“Everything happens for a reason.”

It’s a common phrase that someone may have used when trying to offer comfort to you, or perhaps you’ve uttered it yourself when someone you care about was going through a difficult time. It’s often a go-to phrase when people feel at a loss for words upon hearing a friend’s difficult or painful news. But, as a therapist, I really struggle with this statement. In fact, I make a concerted effort not to use it in both my personal and professional life.

Why?

Because, while we often intend the phrase “everything happens for a reason” to be comforting, in reality, in many instances, it can be hurtful. For example, some women who’ve suffered a miscarriage can feel invalidated by this phrase because it has the potential to minimize the reality of their pregnancy and the grief that they are experiencing. They may ask themselves, “What possible reason could there be for me to lose my baby?”

Anyone going through a difficult time in their lives, whether it’s losing a loved one, going through a breakup, or being let go from their job, may feel similarly. How could this painful thing be meant to happen to me? Well-intentioned as it may be, the advice may feel more like a judgment that says that the person somehow deserves to have this happen to them. Of course, this isn’t true, but the phrase can have the potential to be hurtful and confusing to hear.

Better words to say

Over time, I’ve come to use a phrase I learned in graduate school from one of my favorite professors. Instead of saying “everything happens for a reason,” or, “it was meant to be,” she suggested saying something different: “I can’t imagine how much pain you are in right now. I know that, in time, you have the opportunity to make meaning out of this painful experience.”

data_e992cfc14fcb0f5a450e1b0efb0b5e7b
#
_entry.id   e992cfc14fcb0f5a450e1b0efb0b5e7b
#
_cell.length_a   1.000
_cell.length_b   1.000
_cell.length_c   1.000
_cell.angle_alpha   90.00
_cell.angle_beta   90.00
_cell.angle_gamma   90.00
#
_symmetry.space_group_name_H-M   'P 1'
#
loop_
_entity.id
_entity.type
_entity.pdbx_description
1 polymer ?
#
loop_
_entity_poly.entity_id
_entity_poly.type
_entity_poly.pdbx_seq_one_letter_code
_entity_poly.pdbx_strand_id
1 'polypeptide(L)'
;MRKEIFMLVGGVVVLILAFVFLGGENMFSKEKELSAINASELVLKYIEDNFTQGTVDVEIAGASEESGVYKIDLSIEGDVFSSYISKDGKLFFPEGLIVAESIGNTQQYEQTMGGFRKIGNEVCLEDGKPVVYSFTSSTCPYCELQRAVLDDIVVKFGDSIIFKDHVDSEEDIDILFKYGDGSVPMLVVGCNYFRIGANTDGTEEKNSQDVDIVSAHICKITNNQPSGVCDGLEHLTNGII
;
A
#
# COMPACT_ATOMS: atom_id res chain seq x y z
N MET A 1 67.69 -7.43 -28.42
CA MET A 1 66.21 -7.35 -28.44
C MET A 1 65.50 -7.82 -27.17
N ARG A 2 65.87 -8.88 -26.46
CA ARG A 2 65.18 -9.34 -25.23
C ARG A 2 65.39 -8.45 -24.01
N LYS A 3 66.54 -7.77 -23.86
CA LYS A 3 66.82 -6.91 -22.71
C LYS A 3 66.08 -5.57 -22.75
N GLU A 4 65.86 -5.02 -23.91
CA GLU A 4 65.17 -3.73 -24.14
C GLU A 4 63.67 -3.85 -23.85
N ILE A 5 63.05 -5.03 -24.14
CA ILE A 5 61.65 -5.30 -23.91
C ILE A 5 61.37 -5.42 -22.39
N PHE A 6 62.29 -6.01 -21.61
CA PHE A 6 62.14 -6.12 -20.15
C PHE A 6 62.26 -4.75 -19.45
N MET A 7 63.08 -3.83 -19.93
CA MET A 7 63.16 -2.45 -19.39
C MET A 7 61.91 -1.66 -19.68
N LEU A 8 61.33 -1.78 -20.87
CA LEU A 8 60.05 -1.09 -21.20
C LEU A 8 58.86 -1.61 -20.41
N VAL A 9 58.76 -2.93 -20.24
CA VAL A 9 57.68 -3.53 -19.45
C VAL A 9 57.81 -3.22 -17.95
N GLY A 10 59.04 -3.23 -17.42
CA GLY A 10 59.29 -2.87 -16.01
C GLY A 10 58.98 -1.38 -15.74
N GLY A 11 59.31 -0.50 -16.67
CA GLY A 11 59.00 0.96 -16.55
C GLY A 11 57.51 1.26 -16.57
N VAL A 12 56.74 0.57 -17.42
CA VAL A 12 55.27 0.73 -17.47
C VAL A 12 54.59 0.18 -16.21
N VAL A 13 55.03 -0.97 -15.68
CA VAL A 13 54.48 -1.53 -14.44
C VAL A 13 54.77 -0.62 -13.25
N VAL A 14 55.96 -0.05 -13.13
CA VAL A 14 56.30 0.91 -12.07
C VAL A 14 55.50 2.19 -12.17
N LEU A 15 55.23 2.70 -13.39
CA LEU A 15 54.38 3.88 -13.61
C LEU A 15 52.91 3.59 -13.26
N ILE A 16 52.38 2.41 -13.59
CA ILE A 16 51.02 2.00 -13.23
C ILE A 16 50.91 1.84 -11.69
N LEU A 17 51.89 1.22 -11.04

To me, this saying makes so much more sense.

My psychotherapy mentor explained how phrasing it in this way can help a person feel less out of control and can help them regain a sense of agency amid their pain. It is empowering because it encourages a person to decide how he or she is going to respond to this painful experience that has happened. You get to decide how it will fit into the story of your life.

Will you choose to use this experience as a launching point for self-growth and positive changes, or will you allow it to become the defining moment in your life in a negative way? For example, after losing a child through miscarriage, author Lindsay Schlegel wrote about how she started a support group and changed the way she spoke about pregnancy loss in order to be more validating and sensitive towards women who had experienced this. She responded to the painful and devastating experience she went through by supporting others and growing in her own self-understanding.

Looking forward, not backward

In my psychotherapy practice, I often work with clients who have experienced trauma, breakups, loss of a loved one, pregnancy loss, and other unexpected and negative life events. In their grief and pain, no one wants to hear that whatever they are experiencing was supposed to happen to them. So instead, I work with them to process their pain and what happened while also empowering them to heal and grow.

That’s where this new phrase comes in. It adds an “and” to their life story rather than truncating it with a period. For example, for a client who has suffered childhood trauma, they can feel empowered to say, “I experienced abuse as a child, and now I am focused on healing from that abuse and living a healthy and flourishing life” instead of, “I am a victim of abuse who can never recover from it.”

Of course, this process takes time and is far from an instant fix. It certainly doesn’t happen overnight or as quickly as one can utter the words. It takes time to process the pain and get to a point where you feel ready to move forward. But more important than offering a quick fix, this meaningful phrase offers someone who is suffering empathy and empowerment.